7. Prime-producing formulas 13

Proof. We use the theorem that a Dedekind domain with finitely many

nonzero prime ideals is a principal ideal domain (see, e.g., [Lor96, Propo-

sition III.2.12]) and thus also a unique factorization domain. The ring of

integers OK of a number field K is always a Dedekind domain; consequently,

if K does not possess unique factorization, then OK has infinitely many

nonzero prime ideals. Each such prime ideal lies above a rational prime p,

and for each prime p there are at most [K : Q] prime ideals lying above it.

It follows that there are infinitely many primes p, provided that there is a

single number field K for OK does not possess unique factorization.

And there is: If K = Q(

√which

−5), then

6 = (1 +

√

−5)(1 −

√

−5)

is a well-known instance of the failure of unique factorization in OK =

Z[

√

−5].

7. Prime-producing formulas

A mathematician is a conjurer who gives away his se-

crets. – J. H. Conway

Now that we know there are infinitely many primes, the next question is:

Where are they hiding? Or, to ask a question that has ensnared many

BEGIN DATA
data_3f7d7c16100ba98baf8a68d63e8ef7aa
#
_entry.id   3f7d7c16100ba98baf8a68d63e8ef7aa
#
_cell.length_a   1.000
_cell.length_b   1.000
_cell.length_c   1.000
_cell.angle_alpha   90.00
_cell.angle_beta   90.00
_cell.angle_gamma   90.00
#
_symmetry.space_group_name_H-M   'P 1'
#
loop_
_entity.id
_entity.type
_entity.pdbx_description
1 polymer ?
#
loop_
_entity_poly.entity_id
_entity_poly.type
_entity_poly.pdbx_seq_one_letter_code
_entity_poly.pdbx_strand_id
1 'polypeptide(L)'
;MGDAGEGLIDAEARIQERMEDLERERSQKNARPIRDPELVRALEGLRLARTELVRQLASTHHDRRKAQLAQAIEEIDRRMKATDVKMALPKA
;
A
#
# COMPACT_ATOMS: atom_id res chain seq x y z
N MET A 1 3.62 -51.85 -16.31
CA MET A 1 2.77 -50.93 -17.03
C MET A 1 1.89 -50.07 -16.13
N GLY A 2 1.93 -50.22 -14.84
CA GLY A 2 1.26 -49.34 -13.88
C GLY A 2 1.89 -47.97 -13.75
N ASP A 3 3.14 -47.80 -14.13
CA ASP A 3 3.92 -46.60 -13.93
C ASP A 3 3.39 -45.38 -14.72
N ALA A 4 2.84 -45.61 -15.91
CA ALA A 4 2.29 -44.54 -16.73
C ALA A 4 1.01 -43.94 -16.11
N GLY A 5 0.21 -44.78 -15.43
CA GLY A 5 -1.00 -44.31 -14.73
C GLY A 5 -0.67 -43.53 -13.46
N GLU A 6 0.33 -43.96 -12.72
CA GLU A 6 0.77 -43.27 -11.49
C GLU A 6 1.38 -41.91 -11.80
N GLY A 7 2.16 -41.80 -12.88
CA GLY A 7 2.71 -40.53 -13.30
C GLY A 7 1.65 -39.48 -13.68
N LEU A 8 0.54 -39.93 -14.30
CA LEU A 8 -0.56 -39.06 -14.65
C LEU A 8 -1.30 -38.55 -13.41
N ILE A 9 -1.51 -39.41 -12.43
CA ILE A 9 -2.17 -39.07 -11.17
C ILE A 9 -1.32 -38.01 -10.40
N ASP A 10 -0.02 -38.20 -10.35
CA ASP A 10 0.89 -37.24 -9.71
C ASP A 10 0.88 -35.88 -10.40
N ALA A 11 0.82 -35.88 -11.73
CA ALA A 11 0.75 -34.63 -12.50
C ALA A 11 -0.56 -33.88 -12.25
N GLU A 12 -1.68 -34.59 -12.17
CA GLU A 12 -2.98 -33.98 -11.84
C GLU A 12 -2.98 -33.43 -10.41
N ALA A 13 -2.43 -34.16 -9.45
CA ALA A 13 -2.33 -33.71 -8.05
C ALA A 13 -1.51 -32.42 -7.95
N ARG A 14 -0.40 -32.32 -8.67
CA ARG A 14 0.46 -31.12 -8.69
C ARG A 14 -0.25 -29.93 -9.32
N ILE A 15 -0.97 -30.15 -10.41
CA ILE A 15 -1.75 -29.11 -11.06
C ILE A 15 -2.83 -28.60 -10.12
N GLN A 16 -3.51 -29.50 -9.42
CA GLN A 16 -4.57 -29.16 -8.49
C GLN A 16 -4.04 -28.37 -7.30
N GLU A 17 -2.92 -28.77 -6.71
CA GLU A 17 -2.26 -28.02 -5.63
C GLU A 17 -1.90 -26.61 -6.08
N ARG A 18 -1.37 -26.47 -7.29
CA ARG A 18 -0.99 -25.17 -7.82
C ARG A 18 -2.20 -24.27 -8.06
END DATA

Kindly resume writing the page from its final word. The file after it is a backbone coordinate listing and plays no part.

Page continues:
who have flirted with number theory: Is there a formula for producing

primes? This line of inquiry, as natural as it seems, has not been very

productive.

The following 1952 result of Sierpi´ nski [Sie52] is representative of many

in this subject. Let pn denote the nth prime number. Define a real number

ξ by putting

ξ :=

∞

n=1

pn10−2n

= 0.02030005000000070000000000000011 . . ..

Theorem 1.7. We have

pn =

102n

ξ −

102n−1 102n−1

ξ .

This is, in the literal sense, a formula for primes. But while it may

have some aesthetic merit, it must be considered a complete failure from

the standpoint of utility; determining the number ξ seems to require us

to already know the sequence of primes. A similar criticism can be leveled

against a result of Mills [Mil47], which asserts the existence of a real number

A 1 with the property that

A3n

is prime for each natural number n.

A more surprising way of generating primes was proposed by J. H. Con-

way [Con87]. Consider the following list of 14 fractions: